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US securities regulators have adopted an ambitious reform package that significantly reshapes the way the $27tn private funds industry deals with its investors.
The Securities and Exchange Commission voted on Wednesday to require private equity, venture capital and hedge funds to provide investors with detailed quarterly reports on performance and increased disclosure on expenses. It also put new limits on secret side deals that give better terms to some investors.
The package, approved by a 3-2 vote, marks the most sweeping changes in more than a decade for a lightly regulated and rapidly growing global industry that serves pension funds and universities and is increasingly looking to work with wealthy individuals. Since 2012, the number of private funds has more than tripled to more than 100,000.
“Economically, our investors, large or small, benefit from greater transparency and integrity,” SEC chair Gary Gensler said after the vote. “These are significant enhancements in the capital markets.”
Industry groups have lobbied furiously against the proposals since they were first put forward in February 2022, saying institutional investors should be free to make their own deals with fund managers. They contended that tighter regulation will stifle innovation, raise expenses and force investors and fund managers to tear up tens of thousands of existing contracts.
The rule “is unnecessary government interference . . . [that] will squelch competition in the name of enhancing it,” said Hester Peirce, a Republican commissioner who laid out many of the industry’s objections to the rule before voting against it. “The market has not failed.”
The final package dropped or modified some of the proposals that most worried the industry. Notably, it eliminated changes to fund liability rules that would have allowed investors to sue for “negligence” rather than “gross negligence”. It also substituted disclosure requirements for outright bans on some preferential treatment and some controversial fees.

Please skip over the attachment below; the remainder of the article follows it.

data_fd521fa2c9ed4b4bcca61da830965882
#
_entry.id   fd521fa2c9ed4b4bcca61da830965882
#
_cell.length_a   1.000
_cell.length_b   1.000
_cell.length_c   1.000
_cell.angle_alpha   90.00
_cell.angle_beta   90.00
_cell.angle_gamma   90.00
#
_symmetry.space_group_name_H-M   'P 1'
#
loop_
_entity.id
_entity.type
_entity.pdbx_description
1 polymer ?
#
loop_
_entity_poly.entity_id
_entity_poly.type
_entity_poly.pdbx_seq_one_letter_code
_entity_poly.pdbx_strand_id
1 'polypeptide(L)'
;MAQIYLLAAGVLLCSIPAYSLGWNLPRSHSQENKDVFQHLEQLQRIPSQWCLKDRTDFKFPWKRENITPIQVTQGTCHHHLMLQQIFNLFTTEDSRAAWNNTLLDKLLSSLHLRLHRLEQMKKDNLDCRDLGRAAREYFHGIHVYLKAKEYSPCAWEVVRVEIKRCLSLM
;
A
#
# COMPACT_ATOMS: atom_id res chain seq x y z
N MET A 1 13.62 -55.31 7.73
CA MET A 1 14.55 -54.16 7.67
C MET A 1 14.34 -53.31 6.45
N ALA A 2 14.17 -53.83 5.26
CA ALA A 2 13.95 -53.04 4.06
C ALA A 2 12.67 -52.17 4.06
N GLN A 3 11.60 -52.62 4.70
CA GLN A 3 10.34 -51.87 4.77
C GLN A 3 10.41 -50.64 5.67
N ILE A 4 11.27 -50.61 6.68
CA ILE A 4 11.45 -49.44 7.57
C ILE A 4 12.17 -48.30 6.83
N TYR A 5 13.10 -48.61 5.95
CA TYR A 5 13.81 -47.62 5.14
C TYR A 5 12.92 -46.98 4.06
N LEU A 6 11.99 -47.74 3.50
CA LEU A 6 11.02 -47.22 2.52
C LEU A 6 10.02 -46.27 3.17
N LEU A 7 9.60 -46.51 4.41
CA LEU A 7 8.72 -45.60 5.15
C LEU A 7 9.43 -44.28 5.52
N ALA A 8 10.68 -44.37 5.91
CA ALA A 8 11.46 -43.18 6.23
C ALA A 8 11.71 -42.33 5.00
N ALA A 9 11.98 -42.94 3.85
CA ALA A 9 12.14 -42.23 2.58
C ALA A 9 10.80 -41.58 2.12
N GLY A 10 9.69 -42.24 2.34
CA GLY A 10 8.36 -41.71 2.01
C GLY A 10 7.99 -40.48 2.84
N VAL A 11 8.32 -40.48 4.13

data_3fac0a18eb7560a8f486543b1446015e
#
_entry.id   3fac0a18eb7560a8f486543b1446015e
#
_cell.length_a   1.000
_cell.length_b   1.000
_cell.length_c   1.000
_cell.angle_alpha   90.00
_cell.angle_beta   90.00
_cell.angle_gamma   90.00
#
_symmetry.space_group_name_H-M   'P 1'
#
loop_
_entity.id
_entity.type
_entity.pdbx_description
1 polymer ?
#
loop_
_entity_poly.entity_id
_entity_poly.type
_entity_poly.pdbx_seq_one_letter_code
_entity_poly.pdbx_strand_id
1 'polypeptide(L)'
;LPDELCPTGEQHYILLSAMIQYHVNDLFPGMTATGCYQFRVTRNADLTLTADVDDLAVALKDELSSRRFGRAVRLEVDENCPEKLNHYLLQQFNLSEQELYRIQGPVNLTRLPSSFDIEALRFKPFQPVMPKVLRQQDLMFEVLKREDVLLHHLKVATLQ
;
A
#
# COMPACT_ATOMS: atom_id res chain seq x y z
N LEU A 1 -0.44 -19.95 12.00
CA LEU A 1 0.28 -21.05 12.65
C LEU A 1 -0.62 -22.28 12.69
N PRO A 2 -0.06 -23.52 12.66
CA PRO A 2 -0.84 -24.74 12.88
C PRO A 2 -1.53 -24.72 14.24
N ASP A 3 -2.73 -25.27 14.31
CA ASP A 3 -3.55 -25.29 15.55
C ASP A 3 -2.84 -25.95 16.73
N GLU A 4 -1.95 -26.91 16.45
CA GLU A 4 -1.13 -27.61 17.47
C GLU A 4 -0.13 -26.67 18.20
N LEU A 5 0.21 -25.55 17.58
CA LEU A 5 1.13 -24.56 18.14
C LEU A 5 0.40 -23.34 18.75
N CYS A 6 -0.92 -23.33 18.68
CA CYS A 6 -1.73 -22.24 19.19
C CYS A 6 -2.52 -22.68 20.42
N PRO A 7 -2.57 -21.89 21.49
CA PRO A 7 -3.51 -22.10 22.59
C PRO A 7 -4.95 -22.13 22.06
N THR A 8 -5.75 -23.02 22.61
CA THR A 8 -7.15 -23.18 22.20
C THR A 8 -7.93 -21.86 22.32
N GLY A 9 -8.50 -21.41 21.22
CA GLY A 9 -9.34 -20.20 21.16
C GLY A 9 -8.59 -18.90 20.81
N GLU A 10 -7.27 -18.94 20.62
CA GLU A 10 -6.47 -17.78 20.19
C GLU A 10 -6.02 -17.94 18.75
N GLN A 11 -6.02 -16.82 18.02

The SEC rule also adds an element of “grandfathering”, which will mean some contracts can stay intact, and phases in most requirements over a one- to two-year period.
The commission pushed ahead with required quarterly performance reports with standardised metrics that will make it easier to compare funds.
It also banned the practice of giving some investors favourable redemption rights and additional information about fund holdings, unless they are offered to everyone. The SEC will also require disclosure or explicit investor consent when funds want to pass on compliance costs.
“This is industrial policy. The SEC wants to be much more involved in the oversight of these institutions,” said Brian Daly, partner at Akin Gump.
The new rules would impose “significant costs” and big changes on the industry, said Elizabeth Shea Fries, partner at Sidley. “This is trying to make private funds more like registered funds.”
Financial reform groups and Democratic lawmakers praised the SEC for taking steps to regulate private funds but some criticised the agency for softening some of its original proposal in the face of criticism.
“These rules will help protect workers’ pensions and create a more transparent and accountable private funds market,” said Senator Sherrod Brown, who chairs the banking committee.
But Stephen Hall, legal director of Better Markets, said, the final rules “fall short of what’s necessary to protect investors from the appalling array of unfair, predatory and opaque practices.”
Fund industry groups, which had threatened to file suit to stop the draft rules from going into effect, said they were pleased the final rules had taken into account their comments but warned they still had concerns.
“We will be focusing on its potential to stifle innovation and harm the economic environment for venture and start-ups,” said Bobby Franklin, chief executive of the National Venture Capital Association.
Jack Inglis, chief executive of the Alternative Investment Management Association, said: “The rules adopted today still contain several areas of concern . . . we will be discussing our options.”